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Free-ranging dogs, Canis lupus familiaris, are an integral part of the human environment in India and many other countries. They can serve as the perfect model system for understanding the process of development of the human–dog relationship that led to the domestication of the wilder ancestors of the dogs and created ‘man’s best friend’. Yet, very little is known about the ecoethology of these animals and all our understanding of dog behaviour is based on studies of pets reared by humans. The free-ranging dogs lead a scavenging life, depending on human excesses for their survival, and rarely hunt. They are often considered as a menace by many people, as dirty animals that bark, bite and spread rabies. These notions are often founded on personal biases and little scientific data exist to either support or refute such claims. As part of an extended study on the behavioural ecology of free-ranging dogs in India, we carried out random sampling of dog behaviour through censuses in two cities and one township of India. We used our data from 1941 sightings to draw up a time activity budget of dogs during the part of the day when they share the streets with humans. Our analysis reveals that dogs are generally lazy and friendly animals, and their rare interactions with humans are typically submissive. Thus dogs do not usually pose a threat to human wellbeing, and proper management of our refuse and a tolerant, if not friendly attitude towards dogs can ensure their peaceful co-existence with us.
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CURREN T SCIENC E, VOL. 106, NO. 6, 25 MARCH 2014 874
*For correspondence. (e-mail: abhadra@iiserko l.ac.in)
A dog’s day with humans – time
activity budget of free-ranging dogs
in India
Sreejani Sen Majumder1, Ankita Chatterjee1,2
and Anindita Bhadra1,*
1Behaviour and Ecolo gy Lab, Depar tment of Biological Science s,
Indian Institute of Science Education and Research Kolkata,
Mohanpur, Nadia 741 25 2, I ndia
2Present addres s: National Institut e of Biomed ical Ge nomics,
Kalyani 741 251, Ind ia
Free-ranging dogs, Canis lupus familiaris, are an inte-
gral part of the human environment in India and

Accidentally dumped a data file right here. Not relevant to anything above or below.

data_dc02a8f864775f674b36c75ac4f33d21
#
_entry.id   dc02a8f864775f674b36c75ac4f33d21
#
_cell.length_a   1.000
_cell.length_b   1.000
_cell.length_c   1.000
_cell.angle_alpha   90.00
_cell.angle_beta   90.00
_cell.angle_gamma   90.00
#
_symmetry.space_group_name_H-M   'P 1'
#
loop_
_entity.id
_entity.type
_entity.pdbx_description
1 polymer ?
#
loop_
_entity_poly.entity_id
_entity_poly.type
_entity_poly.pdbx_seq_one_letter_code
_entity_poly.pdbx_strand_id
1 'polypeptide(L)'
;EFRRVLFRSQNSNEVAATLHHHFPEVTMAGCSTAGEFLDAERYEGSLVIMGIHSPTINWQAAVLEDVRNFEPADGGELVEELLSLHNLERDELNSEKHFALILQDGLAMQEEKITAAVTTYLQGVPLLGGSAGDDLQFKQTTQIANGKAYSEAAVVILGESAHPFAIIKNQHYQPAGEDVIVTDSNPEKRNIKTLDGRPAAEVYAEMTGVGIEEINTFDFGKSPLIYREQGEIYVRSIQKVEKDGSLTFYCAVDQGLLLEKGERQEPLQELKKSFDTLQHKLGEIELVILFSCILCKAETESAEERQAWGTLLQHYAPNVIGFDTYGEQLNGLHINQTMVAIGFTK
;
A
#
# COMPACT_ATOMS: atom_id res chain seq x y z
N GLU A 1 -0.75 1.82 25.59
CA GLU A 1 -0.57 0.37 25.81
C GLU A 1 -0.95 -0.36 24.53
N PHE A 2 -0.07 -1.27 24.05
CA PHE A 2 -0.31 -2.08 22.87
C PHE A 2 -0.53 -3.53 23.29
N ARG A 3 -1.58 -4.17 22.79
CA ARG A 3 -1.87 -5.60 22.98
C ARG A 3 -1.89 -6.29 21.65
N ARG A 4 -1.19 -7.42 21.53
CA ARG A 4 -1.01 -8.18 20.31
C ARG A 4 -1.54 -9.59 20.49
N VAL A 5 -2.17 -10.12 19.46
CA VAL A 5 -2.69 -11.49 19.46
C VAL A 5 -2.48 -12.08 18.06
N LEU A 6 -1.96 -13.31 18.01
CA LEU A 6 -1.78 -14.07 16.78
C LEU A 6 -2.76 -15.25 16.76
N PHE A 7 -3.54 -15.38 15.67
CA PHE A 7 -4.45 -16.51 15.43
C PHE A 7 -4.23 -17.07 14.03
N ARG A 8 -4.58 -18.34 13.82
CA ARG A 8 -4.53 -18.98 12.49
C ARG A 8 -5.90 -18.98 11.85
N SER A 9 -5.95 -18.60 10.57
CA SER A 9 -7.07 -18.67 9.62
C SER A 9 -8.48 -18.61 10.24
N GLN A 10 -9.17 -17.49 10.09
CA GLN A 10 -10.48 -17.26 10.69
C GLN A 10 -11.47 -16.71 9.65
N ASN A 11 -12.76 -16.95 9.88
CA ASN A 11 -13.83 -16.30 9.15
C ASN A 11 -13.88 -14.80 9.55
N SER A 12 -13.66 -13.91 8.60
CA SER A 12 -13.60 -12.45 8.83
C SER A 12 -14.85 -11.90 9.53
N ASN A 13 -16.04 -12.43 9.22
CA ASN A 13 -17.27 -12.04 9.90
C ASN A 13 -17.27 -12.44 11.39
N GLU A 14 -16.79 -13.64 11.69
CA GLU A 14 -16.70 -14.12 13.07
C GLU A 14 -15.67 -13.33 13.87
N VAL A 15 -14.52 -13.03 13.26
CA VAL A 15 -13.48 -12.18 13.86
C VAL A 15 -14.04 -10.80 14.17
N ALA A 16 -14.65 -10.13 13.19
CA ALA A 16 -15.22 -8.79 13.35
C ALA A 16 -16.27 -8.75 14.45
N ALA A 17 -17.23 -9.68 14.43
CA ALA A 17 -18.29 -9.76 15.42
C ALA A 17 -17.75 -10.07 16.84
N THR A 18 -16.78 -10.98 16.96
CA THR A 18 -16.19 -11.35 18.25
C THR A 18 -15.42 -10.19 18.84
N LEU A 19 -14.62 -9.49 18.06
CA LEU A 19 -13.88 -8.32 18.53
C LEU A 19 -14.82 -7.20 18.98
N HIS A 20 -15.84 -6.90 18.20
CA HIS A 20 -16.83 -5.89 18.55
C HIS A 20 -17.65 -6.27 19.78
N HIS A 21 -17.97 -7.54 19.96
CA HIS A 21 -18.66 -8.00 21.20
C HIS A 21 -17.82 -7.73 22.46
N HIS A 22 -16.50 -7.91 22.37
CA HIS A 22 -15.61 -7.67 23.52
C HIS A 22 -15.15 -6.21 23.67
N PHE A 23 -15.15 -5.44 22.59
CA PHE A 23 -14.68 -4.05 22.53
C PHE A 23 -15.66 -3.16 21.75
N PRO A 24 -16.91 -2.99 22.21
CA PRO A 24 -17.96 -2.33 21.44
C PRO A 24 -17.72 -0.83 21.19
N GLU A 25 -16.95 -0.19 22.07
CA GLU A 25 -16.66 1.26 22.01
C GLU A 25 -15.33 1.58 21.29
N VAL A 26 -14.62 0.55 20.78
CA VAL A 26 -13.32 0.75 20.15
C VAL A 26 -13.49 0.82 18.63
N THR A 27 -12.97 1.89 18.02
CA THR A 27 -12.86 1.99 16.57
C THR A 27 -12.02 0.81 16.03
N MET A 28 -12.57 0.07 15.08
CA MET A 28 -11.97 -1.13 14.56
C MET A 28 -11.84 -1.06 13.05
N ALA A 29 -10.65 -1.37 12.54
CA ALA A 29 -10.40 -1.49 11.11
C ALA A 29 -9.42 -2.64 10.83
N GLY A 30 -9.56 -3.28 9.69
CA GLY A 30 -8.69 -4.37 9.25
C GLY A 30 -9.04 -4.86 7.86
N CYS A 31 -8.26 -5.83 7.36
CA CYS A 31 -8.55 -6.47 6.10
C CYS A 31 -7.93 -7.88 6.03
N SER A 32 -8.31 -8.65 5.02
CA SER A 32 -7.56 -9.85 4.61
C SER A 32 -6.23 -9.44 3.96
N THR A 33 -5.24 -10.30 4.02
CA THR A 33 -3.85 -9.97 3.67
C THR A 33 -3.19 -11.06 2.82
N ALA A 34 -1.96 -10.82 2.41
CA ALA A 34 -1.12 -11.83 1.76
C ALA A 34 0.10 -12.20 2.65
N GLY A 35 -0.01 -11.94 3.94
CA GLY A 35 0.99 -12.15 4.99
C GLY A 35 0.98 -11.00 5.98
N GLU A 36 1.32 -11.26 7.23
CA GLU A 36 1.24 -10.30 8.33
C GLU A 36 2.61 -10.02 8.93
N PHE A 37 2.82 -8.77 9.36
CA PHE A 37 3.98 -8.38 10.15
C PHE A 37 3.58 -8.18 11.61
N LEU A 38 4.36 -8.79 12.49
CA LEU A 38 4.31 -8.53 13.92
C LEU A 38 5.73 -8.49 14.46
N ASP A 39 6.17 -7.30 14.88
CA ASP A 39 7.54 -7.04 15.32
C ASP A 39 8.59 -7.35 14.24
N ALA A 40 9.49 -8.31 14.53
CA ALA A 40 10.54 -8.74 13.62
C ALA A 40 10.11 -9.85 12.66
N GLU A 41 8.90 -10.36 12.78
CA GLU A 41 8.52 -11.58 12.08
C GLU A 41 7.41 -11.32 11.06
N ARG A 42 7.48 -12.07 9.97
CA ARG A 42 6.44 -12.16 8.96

many other countries. They can serve as the perfect
model system f or unde rstanding t he process of deve -
lopment of t he human–dog relationship that le d to the
domestication of t he wilder ancestors of the dogs a nd
created man’s best frie nd’. Yet, very little is known
about t he e coethology of these animals and all o ur un-
derstanding of dog behaviour is based on studies of
pets reare d by humans. The free-ranging dogs lead a
scaveng ing life, depending on human exce sses for their
survival, and rarely hunt. They are often considere d
as a menace by many people, as dirty animals t hat
bark, bite and s pread rabies. These notions are ofte n
founded on personal biases and little scientific data
exist to eithe r support or ref ute such claims. As part
of an extended study on the behavioural ecology of
free-ranging dogs in India, we ca rried out random
sampling of dog behavio ur through censuses in two
cities and o ne towns hip of India. We use d o ur data
from 1941 sig htings to draw up a time activity budget
of dogs during the part of the day whe n they share t he
streets with humans. Our analysis reveals that dogs
are ge nerally lazy and friendly animals, and their rare
interactions with humans a re typically s ubmissive.
Thus dogs do not usually pose a threat to human well-
being, and proper manageme nt of our refuse and a
tolerant, if not friendly att itude towards dogs can
ensure t heir peaceful co-existence with us.
Keywords: Census, free-ranging dogs, time activi ty
budget, scavengers.
THE dog, Canis lupus familiaris, is known as man’s bes t
friend, and yet, scientific knowledge on the ecoethology
of dogs in their natural habitat is al most non-existent. A